It seems like only yesterday that President Barack Obama was citing the security situation in Yemen as a positive example for counterterror planners around the globe.
In September of last year, Obama addressed the nation regarding the increasingly perilous situation in the Middle East as ISIS expanded its reach from Syria to Iraq and had begun to threaten Baghdad.
“This counterterrorism campaign will be waged through a steady, relentless effort,” Obama said, “using our air power and our support for partner forces on the ground.”
“This strategy of taking out terrorists who threaten us, while supporting partners on the front lines, is one that we have successfully pursued in Yemen and Somalia for years,” he added.
At this, terrorism analysts rolled their eyes. Obama’s assertion that the West’s counterterrorism strategy in Yemen is some sort of model was a dubious claim even in the early autumn of 2014.
“According to Yemeni intelligence memos obtained by The Daily Beast, Obama’s Yemen model has been helpless to prevent recent waves of Al Qaeda attacks despite being notified of their specifics days and weeks before,” The Daily Beast reported at the time.
In the weeks that followed Obama’s declaration of support for the Yemen model, militants associated with Abdulmalik al-Houthi, the leader of an anti-American Shia insurgency group, have accelerated the pace of attacks against the central government. Overnight, the militant group enjoyed some of their biggest successes yet. Houthi rebels executed attacks on Yemeni government troops near the presidential palace and stormed the nation’s state-run media building. The government is calling it “a step towards a coup,” but in reality, it looks more like the Western-backed government in Sanaa is simply coming apart.
The fighting near the palace marks the biggest challenge yet to the government of President Abed Rabbo Mansour Hadi by the Houthis, who seized the capital, Sanaa, during their advance in September across parts of Yemen. Many believe deposed President Ali Abdullah Saleh, ousted in a deal after Arab Spring protests, backs their campaign.
The Houthis’ al-Maseera satellite television channel aired a report accusing the army of opening fire without reason on a militia patrol in the area of the presidential palace, sparking the violence. A Yemeni military official, speaking to the AP on condition of anonymity as he wasn’t authorized to brief journalists, said the Houthis provoked the attack by approaching military positions in the area and setting up their own checkpoints.
Hadi doesn’t live at the palace, but his home nearby quickly was surrounded by additional soldiers and tanks amid sporadic gunfire, witnesses said. Schools located near the clashes also closed as Houthi rebels manned checkpoints throughout the city. Many families remained trapped in their homes.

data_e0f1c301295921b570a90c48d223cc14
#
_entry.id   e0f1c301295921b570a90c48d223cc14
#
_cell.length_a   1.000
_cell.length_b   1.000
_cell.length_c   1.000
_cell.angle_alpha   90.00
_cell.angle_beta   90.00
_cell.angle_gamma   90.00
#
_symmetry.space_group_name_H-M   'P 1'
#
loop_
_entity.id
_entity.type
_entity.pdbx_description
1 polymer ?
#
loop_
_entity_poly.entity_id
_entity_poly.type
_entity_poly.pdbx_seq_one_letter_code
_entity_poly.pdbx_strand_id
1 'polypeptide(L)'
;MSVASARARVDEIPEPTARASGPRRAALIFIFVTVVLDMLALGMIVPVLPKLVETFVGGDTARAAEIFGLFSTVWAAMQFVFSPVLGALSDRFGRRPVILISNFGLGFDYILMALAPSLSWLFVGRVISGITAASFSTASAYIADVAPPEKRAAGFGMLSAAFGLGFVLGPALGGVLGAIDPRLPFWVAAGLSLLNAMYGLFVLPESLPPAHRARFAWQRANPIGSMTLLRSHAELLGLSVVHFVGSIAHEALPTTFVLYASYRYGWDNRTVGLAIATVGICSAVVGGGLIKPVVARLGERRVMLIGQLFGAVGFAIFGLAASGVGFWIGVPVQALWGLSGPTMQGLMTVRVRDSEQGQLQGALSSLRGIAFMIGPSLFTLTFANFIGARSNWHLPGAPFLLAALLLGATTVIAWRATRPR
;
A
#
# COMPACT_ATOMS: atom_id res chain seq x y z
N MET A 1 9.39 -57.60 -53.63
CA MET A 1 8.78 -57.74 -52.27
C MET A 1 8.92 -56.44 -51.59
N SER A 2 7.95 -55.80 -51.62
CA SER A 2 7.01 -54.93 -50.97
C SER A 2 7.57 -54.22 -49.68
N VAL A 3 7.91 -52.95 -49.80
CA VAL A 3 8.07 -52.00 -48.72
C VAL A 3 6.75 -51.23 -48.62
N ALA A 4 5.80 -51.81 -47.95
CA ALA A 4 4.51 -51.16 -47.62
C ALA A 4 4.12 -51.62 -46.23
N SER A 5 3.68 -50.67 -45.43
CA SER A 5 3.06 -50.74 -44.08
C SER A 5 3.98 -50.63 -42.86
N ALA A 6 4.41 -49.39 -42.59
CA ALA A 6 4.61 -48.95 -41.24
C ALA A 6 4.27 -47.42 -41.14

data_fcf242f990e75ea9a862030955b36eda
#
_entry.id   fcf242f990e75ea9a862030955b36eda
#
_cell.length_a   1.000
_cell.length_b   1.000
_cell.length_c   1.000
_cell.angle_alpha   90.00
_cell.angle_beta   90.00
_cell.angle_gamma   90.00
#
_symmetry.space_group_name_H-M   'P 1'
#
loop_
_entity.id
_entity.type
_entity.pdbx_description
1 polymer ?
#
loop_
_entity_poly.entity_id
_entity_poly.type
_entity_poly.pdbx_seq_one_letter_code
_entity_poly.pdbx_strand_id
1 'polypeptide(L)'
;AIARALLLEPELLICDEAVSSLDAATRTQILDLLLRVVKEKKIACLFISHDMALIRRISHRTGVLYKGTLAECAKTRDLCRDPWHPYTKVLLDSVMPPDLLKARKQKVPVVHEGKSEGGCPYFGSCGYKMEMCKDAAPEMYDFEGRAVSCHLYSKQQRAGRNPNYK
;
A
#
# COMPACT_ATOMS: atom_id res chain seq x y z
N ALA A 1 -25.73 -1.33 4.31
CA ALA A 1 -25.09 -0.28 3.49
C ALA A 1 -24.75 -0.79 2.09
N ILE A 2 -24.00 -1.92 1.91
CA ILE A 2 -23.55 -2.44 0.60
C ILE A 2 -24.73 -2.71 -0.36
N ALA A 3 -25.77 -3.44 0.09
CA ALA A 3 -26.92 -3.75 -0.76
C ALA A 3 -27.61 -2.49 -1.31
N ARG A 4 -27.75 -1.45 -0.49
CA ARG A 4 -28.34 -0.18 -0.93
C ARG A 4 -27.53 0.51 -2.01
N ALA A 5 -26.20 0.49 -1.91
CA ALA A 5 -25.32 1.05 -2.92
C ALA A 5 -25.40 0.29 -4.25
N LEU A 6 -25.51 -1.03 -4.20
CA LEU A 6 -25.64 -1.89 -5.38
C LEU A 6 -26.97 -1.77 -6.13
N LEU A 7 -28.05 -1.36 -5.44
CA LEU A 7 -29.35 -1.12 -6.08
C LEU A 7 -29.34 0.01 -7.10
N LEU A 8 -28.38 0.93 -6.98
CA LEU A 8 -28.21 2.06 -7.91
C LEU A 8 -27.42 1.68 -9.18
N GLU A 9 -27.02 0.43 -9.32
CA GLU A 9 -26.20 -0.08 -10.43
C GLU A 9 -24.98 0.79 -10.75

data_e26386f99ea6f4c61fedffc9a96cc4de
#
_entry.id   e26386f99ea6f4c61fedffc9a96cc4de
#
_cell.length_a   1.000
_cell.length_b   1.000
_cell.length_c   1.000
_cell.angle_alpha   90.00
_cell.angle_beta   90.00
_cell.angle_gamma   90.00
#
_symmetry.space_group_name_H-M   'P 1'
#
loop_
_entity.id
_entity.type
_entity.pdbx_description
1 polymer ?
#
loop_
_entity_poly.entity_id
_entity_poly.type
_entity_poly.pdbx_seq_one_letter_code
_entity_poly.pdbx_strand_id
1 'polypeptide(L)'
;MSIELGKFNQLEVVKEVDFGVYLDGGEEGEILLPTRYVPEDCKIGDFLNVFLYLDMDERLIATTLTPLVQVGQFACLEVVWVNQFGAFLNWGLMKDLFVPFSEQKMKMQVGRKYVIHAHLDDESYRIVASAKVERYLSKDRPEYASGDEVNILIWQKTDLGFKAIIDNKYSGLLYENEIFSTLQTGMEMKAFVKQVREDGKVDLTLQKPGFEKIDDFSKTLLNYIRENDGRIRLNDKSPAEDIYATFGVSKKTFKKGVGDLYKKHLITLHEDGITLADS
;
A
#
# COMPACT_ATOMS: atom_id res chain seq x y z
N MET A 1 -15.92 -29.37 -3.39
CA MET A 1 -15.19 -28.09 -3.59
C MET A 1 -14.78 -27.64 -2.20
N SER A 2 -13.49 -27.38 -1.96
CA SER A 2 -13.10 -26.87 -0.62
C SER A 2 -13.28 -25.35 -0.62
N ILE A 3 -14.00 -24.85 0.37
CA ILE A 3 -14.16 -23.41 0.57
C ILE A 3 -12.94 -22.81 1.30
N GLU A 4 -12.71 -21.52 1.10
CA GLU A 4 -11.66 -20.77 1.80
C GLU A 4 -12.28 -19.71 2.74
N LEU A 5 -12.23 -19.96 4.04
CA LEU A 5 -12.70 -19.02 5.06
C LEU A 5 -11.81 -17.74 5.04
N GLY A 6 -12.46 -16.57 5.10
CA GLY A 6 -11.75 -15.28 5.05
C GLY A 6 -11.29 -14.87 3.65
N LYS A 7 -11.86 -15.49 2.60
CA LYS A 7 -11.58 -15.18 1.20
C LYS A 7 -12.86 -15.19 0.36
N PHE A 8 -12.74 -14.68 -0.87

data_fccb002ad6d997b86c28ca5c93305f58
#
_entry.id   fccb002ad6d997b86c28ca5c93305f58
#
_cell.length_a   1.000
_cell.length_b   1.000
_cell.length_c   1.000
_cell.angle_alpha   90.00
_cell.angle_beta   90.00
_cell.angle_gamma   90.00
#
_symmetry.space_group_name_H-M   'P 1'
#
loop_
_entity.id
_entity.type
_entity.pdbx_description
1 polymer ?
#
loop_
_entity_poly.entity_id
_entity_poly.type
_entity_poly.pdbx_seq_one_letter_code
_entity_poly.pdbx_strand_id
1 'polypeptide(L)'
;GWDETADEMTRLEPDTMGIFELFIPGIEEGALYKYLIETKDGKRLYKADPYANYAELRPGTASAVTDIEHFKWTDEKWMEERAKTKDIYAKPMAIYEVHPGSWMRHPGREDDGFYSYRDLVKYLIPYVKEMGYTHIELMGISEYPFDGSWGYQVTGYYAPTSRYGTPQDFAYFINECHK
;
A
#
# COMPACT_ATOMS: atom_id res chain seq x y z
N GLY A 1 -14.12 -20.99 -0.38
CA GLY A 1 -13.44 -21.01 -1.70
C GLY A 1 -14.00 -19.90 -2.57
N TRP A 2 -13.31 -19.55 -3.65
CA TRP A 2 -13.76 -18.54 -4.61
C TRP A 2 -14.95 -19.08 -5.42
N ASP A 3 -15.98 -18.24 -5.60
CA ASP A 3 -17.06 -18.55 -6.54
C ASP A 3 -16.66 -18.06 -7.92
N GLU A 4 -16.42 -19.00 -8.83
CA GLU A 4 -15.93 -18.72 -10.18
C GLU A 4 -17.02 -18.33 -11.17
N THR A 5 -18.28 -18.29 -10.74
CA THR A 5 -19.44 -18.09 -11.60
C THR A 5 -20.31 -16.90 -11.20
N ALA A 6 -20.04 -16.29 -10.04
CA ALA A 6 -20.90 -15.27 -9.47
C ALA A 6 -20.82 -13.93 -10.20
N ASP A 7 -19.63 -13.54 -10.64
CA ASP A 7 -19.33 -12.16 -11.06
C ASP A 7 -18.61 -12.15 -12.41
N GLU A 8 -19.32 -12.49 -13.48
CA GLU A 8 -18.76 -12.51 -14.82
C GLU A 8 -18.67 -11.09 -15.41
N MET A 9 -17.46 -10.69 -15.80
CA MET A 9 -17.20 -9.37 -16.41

On Monday morning, CNN Pentagon Correspondent Barbara Starr reported that American officials have told her they are prepared to evacuate the U.S. embassy in Yemen “on short notice” as fighting continues to rage in the capital.
Yemen is merely the latest of Obama’s counterterrorism “success stories” to utterly collapse in recent months. Once a staple of the president’s State of the Union addresses, Americans should not expect to hear the president crowing about the “decimation” of this or the other Islamist terrorist group this year. The president’s determination to contend that the war on terror is all but won has been undone by the recent explosion of Islamist violence linked to resurgent fundamentalist organizations in the Middle East and North Africa.
It is paradoxical that, as Americans grow less safe from terrorist attacks both at home and abroad, Barack Obama’s job approval rating is rising to its best point since his reelection in 2012. Improved economic growth, reduced unemployment, and (most importantly) collapsing gasoline prices have had the effect of renewing the public’s faith in the president’s leadership skills.
And will the public even notice how their security has eroded under the Obama administration once the president boards Marine One for the last time in January, 2017? As his successor later would, George W. Bush did not make a habit of blaming his predecessor for the disastrously neglected American defense doctrine he was bequeathed. Even if Bush did overtly scold the Clinton White House for its poor stewardship of American national security, it is unclear that it would have been a productive effort. Even some Republicans, like Sen. Rand Paul (R-KY), are keen to blame the new war against ISIS in Iraq and Syria on Bush rather than on the president who neglected to contain the Syrian Civil War arising from the Arab Spring revolutions inside Syria. The media will gladly take all the help they can get to deflect blame for the president’s failings away from Obama, and Republicans like Paul will be all too happy to provide it in exchange for some exposure and adoration.
Republicans who warned that Obama’s approaches to national security challenges were flawed or shortsighted and who look to posterity to vindicate them are basing that conviction on faith. If the public does eventually come to blame Obama for the collapse of hard-won stability in the Middle East, it will be in spite of efforts by self-interested Democrats, opportunistic Republicans, and a media culture invested in Democratic success. Don’t get your hopes up.